A new report shows there hasn’t been much ground gained in the battle to reduce the number of uninsured motorists on the road, and there’s nowhere experts can point their fingers as an explanation of the pervasive problem.
From a percentage point of view, the nation’s uninsured motorist dilemma is easing, but the bad news is that the cost of uninsured motorist claims has risen dramatically in the past decade, according to a report from the Insurance Research Council.
The report, “Uninsured Motorists, 2014 Edition,” shows the percentage of uninsured motorists in the U.S. fell to 12.6 percent in 2012 from nearly 15 percent nine years earlier.
However, the report estimates that $2.6 billion was paid to cover uninsured motorist claims in 2012. That’s a 75 percent increase over the 2003-2012 period studied, and that figure takes into account only bodily injury payments and not property damage.
“So these are very low estimates,” said Patrick Schmid, the author of the report.
Stricter laws and regulations haven’t had a noticeable impact, and while there’s a temptation to blame the economy for a greater or fewer number of motorists buying auto insurance, there’s no clear link there either, Schmid said.
Leading up the most recent recession, researchers noted that a 1 percent jump in the nation’s unemployment rate seemed to lead to a roughly .5 percent increase in the number of insured motorists. Yet during the last recession the ratio of uninsured motorists to bodily injury claim frequencies continued trending down slightly.
“There’s definitely some aspect of that, that’s definitely relevant here,” Schmid said, offering his opinion that economics do come into play where the uninsured motorist problem is concerned.
He added, “It’s some measure of the economy, whether it’s the unemployment rate or some other measure, it certainly is involved here.”
The report shows that in some states where unemployment tends to be higher the reported uninsured motorist to bodily injury claim frequency ratios were higher. Oklahoma, Florida, Mississippi, New Mexico, Michigan and Tennessee were all above a 20 percent ratio.
Oklahoma had the highest ratio of any states at 26 percent, while Massachusetts had the lowest at 4 percent.
Of course, some of the most populous states had the highest numbers of uninsured motorists, such as California (4.1 million), Florida (3.2 million), Texas (1.6 million), Ohio (1.3 million) and Tennessee (1.2 million), the report shows.
The report estimates that there are nearly 30 million uninsured motorists in the U.S., which represent roughly one-in-eight drivers.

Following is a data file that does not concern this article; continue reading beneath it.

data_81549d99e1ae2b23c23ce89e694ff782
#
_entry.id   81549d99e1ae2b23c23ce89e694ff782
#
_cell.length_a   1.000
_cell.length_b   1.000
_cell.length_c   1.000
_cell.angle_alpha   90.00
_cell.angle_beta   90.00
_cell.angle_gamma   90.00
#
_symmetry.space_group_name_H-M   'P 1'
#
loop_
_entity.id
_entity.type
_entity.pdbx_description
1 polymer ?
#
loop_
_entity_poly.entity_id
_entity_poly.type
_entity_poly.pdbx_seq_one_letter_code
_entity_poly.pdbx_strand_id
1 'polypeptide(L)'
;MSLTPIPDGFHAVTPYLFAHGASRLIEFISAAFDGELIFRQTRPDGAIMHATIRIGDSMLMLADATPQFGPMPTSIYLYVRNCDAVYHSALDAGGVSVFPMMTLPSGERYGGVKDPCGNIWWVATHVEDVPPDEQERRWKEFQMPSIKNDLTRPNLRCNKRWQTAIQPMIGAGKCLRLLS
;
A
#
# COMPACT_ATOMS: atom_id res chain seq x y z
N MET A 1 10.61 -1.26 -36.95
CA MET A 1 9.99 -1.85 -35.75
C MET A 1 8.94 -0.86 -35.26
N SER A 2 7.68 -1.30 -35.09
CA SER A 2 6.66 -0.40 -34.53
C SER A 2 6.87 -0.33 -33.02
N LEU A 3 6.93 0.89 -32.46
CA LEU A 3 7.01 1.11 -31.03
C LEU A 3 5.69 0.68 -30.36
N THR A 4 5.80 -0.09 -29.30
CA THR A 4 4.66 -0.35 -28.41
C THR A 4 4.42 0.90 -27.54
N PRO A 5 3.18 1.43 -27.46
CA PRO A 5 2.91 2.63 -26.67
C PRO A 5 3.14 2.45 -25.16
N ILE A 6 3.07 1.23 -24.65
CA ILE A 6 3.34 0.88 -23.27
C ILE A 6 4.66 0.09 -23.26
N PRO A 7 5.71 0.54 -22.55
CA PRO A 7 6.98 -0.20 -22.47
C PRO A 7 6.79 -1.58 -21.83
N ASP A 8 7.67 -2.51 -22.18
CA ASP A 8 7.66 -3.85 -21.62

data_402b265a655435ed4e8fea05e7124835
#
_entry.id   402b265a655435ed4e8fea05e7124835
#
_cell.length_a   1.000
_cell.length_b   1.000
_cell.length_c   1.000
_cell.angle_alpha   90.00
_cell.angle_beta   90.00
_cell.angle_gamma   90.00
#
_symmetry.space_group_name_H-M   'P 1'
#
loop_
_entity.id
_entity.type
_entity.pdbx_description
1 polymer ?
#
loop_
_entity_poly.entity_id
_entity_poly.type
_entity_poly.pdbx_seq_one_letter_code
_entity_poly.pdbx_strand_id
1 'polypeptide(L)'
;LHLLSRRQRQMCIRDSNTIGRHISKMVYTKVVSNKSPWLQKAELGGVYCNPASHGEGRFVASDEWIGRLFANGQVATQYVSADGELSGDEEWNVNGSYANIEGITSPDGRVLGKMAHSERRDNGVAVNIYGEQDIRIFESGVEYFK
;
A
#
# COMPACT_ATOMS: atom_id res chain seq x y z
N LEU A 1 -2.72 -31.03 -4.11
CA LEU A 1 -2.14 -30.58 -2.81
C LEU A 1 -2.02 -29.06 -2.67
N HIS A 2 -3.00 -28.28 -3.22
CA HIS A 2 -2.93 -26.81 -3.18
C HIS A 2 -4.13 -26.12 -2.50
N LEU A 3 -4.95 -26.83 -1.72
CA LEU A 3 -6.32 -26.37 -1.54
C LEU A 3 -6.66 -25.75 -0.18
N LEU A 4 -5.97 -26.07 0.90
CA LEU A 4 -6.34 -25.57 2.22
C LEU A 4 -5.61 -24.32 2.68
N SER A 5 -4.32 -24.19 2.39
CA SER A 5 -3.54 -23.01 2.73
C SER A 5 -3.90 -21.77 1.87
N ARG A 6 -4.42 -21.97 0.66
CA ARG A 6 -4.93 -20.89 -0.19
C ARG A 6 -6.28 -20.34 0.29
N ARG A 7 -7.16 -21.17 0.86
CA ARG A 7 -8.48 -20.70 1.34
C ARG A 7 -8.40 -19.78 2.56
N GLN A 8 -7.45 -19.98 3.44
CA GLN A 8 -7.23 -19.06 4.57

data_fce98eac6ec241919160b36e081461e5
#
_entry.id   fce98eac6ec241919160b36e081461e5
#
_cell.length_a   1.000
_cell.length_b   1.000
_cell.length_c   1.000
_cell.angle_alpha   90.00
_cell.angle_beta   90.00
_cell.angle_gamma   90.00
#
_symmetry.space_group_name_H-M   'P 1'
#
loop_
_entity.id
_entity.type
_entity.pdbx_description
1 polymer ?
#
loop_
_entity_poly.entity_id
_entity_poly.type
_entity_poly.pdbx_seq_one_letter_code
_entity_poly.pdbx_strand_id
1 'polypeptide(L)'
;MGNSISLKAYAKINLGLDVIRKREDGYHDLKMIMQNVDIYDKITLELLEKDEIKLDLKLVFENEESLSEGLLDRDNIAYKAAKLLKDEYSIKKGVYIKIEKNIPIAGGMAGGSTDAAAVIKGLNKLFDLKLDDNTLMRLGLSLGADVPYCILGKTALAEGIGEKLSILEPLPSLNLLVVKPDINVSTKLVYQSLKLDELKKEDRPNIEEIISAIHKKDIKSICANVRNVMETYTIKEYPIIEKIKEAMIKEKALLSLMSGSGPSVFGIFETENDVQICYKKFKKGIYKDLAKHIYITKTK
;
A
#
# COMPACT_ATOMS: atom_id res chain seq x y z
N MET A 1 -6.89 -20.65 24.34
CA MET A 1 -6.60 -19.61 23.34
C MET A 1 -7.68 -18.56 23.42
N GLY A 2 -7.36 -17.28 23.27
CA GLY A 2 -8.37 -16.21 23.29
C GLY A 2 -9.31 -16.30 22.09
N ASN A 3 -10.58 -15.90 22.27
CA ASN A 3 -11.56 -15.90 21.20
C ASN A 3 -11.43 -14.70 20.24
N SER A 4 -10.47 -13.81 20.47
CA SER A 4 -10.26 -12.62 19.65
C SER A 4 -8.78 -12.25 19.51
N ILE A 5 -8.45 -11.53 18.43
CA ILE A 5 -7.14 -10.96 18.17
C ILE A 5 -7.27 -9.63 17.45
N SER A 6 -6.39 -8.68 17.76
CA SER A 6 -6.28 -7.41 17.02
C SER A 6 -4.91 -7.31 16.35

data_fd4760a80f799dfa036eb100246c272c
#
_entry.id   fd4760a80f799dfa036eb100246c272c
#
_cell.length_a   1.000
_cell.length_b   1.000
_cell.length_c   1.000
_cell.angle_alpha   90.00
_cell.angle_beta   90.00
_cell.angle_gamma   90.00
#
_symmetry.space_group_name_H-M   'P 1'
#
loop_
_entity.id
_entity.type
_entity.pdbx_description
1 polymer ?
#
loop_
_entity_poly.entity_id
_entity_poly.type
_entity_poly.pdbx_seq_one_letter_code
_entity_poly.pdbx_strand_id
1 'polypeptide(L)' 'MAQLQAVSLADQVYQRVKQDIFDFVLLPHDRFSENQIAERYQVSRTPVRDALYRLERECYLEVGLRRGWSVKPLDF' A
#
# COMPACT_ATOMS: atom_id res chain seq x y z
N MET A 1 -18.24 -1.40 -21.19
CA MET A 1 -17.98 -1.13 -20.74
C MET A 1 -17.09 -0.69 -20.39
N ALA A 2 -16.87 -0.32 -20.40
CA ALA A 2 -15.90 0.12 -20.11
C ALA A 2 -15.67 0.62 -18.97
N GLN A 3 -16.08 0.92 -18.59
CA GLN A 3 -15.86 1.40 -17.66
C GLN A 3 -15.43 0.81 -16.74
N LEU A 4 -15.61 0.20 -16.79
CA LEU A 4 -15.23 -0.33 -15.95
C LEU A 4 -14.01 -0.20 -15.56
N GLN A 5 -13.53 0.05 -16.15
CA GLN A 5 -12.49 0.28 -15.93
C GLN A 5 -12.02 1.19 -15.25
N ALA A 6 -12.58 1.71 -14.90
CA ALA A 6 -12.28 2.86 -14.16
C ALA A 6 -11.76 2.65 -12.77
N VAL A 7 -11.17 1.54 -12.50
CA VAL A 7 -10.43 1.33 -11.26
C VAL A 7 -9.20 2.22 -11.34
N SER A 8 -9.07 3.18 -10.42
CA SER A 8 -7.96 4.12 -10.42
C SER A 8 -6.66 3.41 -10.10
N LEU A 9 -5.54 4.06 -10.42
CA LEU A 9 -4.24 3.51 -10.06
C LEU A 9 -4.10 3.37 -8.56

Penalties for driving without insurance vary by state, but according to Schmid there’s no apparent correlation between stiffer penalties and a reduction in the percentage of uninsured motorists.
He reasoned that may be an issue where regulations may be tougher, but enforcement is not.
Regardless, with more motorists getting behind the wheel as the nation’s population continues to grow, the problem is become a greater concern, the report states.
“Motorists who forgo purchasing insurance create a problem that is of great concern to auto insurance policyholders, insurers, regulators, and the general public,” the report states. “In addition to paying for insurance that covers their own actions, insured drivers pay a portion of the costs incurred by drivers without insurance through uninsured motorist (UM) coverage. For insurers, costs associated with UM claims can be substantial.”
Thanks to rising medical costs, expect paid claims due to uninsured motorist accidents to rise, Schmid said.
Adding a little fuel to fire up concern over the issue, Schmid noted that the decline in uninsured motorist rates could be a trend that’s being driven by an increasing number of motorists getting cut-rate insurance.
“While we’ve seen that the percentage has been declining, if it’s true there are less uninsured motorists, is it possible that the number of underinsured motorists have been increasing,” Schmid said. “May be more people are getting low-limit coverage, and that’s making the percentage of uninsured motorists fall. And some of the regulations out there may improve the uninsured motorists problem but worsen the underinsured motorists problem. We’ve actually seen there’s a little of a tie in there.”
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